Title: U.S. Reports: Employment Division, Department of Human Resources of Oregon, et al. v. Smith et al., U.S. (). Contributor Names: Scalia. Smith, U.S. (), a landmark in religious freedom jurisprudence. In Religious Freedom and Indian Rights: The Case of Oregon v. Smith, Carolyn N. Oregon Department of Human Resources. Docket no. Decided by. Rehnquist Court. Lower court. Oregon Supreme Court. Citation. US ( ).
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They maintained that peyote was an integral part of Native American religious ceremonies.
As we have noted in a slightly different context, “‘[s]uch a test has no basis in precedent and relegates a serious First Amendment value to the barest level of minimum scrutiny that the Equal Protection Clause already 44 Rhode Island Sorrell v. Similarly, this Court’s prior decisions have not allowed a government to rely on mere speculation about potential harms, but have demanded evidentiary support for a refusal to allow a religious exception.
The distinction between questions of centrality and questions of sincerity and burden is admittedly fine, but it is one that is an established part of our free exercise doctrine, see Ballard, U. United States, 98 U. That choice is, in my view, more than sufficient to trigger First Amendment scrutiny. Respondents’ claim for relief rests on our decisions in Sherbert v. Ante at ; cf. If Oregon can constitutionally prosecute them for this act of worship, they, like the Amish, may be “forced to migrate to some other and more tolerant region.
Whether or not the decisions are that limited, they at least have nothing to do with an across-the-board criminal prohibition on a particular form of conduct. The court therefore reaffirmed its previous ruling that the State could not deny unemployment benefits to respondents for having engaged in that practice.
Our conclusion that generally applicable, religion-neutral laws that have the effect of burdening a particular religious practice need not be justified by a compelling governmental interest is the only approach compatible with these precedents. This Court, however, consistently has rejected similar arguments in past free exercise cases, and it should do so here as well.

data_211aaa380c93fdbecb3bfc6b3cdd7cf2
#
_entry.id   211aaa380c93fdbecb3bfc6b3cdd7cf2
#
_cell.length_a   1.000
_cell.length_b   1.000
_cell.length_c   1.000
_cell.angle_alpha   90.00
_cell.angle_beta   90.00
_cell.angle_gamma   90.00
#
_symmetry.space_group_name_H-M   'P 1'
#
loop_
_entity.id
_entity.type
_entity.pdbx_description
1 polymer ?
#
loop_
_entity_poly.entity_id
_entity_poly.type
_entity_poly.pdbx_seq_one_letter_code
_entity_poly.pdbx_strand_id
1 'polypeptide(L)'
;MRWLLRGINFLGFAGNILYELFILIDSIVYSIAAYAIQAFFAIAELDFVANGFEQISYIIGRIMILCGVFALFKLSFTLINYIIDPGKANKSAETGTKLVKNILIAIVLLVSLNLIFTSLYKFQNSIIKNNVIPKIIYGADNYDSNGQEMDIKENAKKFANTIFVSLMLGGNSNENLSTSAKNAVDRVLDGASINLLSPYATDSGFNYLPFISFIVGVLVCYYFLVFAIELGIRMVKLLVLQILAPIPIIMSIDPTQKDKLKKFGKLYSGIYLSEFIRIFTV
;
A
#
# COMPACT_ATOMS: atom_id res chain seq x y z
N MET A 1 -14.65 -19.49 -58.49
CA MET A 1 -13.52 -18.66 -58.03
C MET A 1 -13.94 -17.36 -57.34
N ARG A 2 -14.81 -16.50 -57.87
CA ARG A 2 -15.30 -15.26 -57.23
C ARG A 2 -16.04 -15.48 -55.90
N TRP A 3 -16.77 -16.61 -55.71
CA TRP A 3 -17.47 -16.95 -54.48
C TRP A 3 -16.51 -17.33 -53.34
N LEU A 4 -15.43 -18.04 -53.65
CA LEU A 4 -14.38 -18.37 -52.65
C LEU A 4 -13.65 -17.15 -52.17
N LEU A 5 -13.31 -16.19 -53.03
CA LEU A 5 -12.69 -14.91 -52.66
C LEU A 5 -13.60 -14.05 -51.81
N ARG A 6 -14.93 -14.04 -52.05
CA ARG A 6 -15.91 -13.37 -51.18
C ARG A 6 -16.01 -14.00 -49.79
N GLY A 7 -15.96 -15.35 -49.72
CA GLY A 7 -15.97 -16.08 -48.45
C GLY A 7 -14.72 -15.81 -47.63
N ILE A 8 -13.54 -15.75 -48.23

Employment Division v. Smith
It is not the State’s broad interest Page U. For the Court to deem this command a “luxury,” ante at U. Indeed, it is surely unusual to judge the vitality of a constitutional doctrine by looking to the win-loss record of the plaintiffs who happen to come before us We held that distinction to be critical, for if Oregon does prohibit the religious use of peyote, and if u.s.872 prohibition is consistent with the Federal Constitution, there is no federal right u.s.827 engage in that conduct in Oregon, and the State is free to withhold unemployment compensation from respondents for engaging in work-related misconduct, despite its religious motivation.
The First Amendment, however, does not distinguish between laws that are generally applicable and laws that target particular religious practices. Yoder said that the Court’s holding in Pierce stands as a charter of the rights of parents to direct the religious upbringing of their children. However compelling the Government’s then general interest in prohibiting the use of alcohol may have been, it could not plausibly have asserted an interest sufficiently compelling to outweigh Catholics’ right to take communion.
Respondents contend that, because u.s.87 Oregon Supreme Court declined to decide whether the Oregon Constitution prohibits criminal prosecution for the religious use of peyote, see id.